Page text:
Parent program

P1- Mass Underground Mining

Background

 Breakage and fragmentation from a controlled concrete block test with a 38 mm diameter fully coupled charged

The justification for the HSBM development is best described in the PhD thesis by Guest (2005) and in papers by Ruest, et al. (2006) and Furtney et al. (2009). Broadly speaking the motivation for its development was a requirement by sponsor companies, initially De Beers (who were concerned about diamond damage from blasting), to model the complete blasting process and predict results based on known detonation and rock breakage physics (i.e. from first principles). 

This included taking into account explosives and rock mass characteristics, blast layout and confinement and the resulting shock, dynamic stresses and gases generated by the explosives. This development coincided with the period when mining and explosives companies were demanding blast designs with more predictable and consistent results than those from conventional empirical and/or trial and error methods. The numerical modelling and computing technologies had at the same time reached the level where they could be effectively applied to the study of the complex processes such as blasting (see Cundall et al. 2002).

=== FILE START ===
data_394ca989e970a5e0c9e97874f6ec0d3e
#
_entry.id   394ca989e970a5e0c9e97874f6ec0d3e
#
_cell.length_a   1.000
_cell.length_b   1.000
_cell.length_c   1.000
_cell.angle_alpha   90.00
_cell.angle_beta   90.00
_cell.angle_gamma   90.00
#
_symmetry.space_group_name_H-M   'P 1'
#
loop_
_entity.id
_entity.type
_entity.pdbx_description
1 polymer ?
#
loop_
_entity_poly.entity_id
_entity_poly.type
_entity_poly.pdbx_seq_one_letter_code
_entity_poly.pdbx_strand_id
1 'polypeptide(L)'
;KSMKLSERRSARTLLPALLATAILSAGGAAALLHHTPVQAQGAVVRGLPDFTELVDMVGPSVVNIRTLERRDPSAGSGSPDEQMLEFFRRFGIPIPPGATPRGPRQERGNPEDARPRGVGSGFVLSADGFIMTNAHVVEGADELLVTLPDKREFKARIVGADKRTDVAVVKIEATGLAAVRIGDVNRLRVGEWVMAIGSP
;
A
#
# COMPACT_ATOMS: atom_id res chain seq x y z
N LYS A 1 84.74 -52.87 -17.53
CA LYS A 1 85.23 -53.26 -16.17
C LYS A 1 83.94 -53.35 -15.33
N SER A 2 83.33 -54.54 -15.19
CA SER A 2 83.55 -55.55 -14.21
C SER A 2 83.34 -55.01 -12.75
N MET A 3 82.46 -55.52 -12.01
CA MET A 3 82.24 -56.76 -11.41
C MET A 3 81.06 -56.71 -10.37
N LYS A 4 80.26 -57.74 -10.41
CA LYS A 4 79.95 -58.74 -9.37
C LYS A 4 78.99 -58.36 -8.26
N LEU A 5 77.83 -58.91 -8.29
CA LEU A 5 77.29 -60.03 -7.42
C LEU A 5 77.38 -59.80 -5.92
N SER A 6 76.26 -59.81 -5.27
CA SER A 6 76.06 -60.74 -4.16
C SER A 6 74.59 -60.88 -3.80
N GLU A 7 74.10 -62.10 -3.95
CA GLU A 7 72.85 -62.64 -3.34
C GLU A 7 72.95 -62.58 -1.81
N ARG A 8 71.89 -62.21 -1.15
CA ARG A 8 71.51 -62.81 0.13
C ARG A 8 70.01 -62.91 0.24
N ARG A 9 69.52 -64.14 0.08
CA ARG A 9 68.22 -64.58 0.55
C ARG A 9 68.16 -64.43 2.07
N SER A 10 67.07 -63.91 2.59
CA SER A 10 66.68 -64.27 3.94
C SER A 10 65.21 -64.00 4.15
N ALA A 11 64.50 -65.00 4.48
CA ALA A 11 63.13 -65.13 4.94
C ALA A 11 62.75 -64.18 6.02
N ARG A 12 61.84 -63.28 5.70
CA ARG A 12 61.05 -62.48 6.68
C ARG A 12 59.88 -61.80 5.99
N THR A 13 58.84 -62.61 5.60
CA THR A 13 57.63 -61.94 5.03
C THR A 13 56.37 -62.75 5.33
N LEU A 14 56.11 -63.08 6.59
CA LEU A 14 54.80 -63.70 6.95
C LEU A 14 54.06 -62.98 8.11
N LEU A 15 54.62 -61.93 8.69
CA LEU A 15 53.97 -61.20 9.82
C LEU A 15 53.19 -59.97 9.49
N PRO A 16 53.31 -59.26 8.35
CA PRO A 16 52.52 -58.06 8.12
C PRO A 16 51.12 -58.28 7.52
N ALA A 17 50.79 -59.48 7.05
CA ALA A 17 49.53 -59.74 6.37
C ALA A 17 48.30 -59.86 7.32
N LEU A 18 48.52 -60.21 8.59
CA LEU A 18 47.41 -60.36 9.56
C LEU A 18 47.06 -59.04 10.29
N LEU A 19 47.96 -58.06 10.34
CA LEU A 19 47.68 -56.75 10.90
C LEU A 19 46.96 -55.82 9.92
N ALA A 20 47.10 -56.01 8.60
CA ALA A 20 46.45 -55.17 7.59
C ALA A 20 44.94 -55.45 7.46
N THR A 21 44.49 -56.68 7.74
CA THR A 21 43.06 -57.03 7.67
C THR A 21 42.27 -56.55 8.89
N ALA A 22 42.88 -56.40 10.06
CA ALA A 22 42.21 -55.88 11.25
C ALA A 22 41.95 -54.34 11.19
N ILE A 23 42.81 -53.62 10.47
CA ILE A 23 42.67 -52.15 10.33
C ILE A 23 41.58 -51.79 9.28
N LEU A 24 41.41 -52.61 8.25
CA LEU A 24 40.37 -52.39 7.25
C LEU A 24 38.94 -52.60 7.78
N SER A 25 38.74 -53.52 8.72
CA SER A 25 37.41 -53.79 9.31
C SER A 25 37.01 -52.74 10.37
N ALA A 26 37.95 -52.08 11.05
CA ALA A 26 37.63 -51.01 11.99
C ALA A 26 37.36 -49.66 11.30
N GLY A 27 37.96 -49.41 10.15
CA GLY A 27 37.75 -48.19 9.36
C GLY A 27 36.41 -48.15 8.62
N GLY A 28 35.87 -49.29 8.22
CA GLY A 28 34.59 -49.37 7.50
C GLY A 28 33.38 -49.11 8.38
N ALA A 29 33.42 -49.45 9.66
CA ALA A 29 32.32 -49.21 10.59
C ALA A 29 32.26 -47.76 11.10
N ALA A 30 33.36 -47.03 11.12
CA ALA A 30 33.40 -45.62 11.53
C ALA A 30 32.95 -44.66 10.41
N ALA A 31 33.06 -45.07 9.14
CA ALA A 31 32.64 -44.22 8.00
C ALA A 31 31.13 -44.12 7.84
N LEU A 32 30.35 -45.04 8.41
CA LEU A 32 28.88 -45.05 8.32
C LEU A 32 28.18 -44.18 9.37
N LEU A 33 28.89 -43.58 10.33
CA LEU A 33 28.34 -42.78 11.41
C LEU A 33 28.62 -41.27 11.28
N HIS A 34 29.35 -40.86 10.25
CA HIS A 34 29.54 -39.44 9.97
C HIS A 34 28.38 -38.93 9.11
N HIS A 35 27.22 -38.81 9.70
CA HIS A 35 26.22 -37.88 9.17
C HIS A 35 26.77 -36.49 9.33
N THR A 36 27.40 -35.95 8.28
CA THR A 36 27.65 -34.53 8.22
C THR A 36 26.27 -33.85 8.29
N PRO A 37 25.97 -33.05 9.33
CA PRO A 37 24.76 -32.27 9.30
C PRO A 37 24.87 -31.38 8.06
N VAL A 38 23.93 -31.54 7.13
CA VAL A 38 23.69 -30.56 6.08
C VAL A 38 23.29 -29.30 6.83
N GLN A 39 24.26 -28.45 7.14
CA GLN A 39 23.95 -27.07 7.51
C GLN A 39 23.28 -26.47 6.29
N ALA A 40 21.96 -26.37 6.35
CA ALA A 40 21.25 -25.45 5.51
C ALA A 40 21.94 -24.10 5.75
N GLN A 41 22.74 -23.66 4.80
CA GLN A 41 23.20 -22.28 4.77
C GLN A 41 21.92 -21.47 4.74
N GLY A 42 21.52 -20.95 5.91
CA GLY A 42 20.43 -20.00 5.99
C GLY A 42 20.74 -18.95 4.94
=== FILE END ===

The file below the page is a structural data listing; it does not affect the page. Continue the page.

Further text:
Please click here to go to the HSBM II Secure Site 
 

Funding Body/Industry Partners

The industry partners are:

  • De Beers
  • African Explosives Limited
  • Codelco
  • Dyno Nobel
  • LKAB
  • Rio Tinto
  • Sandvik
  • Anglo American

Research Focus/Aims

The Hybrid Stress Blasting Model (HSBM) is a numerical platform or methodology for Blast Design and Optimization. While not a “day to day” design, layout and blast analysis tool, the HSBM enables the derivation of optimal blast design parameters for a given geotechnical set-up. These can be used as inputs into conventional empirical “day to day” blast design or and layout tools.

With the HSBM, the user is able to study the impact of different drill and blast design scenarios on blast results. This makes it a tool for blast “planning” or optimisation.

The software endeavours to model the known physics or mechanisms of the detonation, rock breakage and displacement from forces which include shock, dynamic stresses and explosives gasses. The blast volume is described in terms of its intact rock properties, structures including stresses where appropriate. The impact of water is not taken into account currently.

The blast outputs are micro and macro damage (near field), vibrations, fragmentation size distribution, movement and displacement. The degree of internal damage to individual fragments can also be calculated. This is important for comminution and heap leaching studies.

In terms of application the HSBM is designed for most common mining blasting scenarios including bench blasting, ring or stope, tunnel as well as sublevel caving blasting. The software has also been designed to enable studies involving controlled cylinder blasts.

Project members

Lead Investigator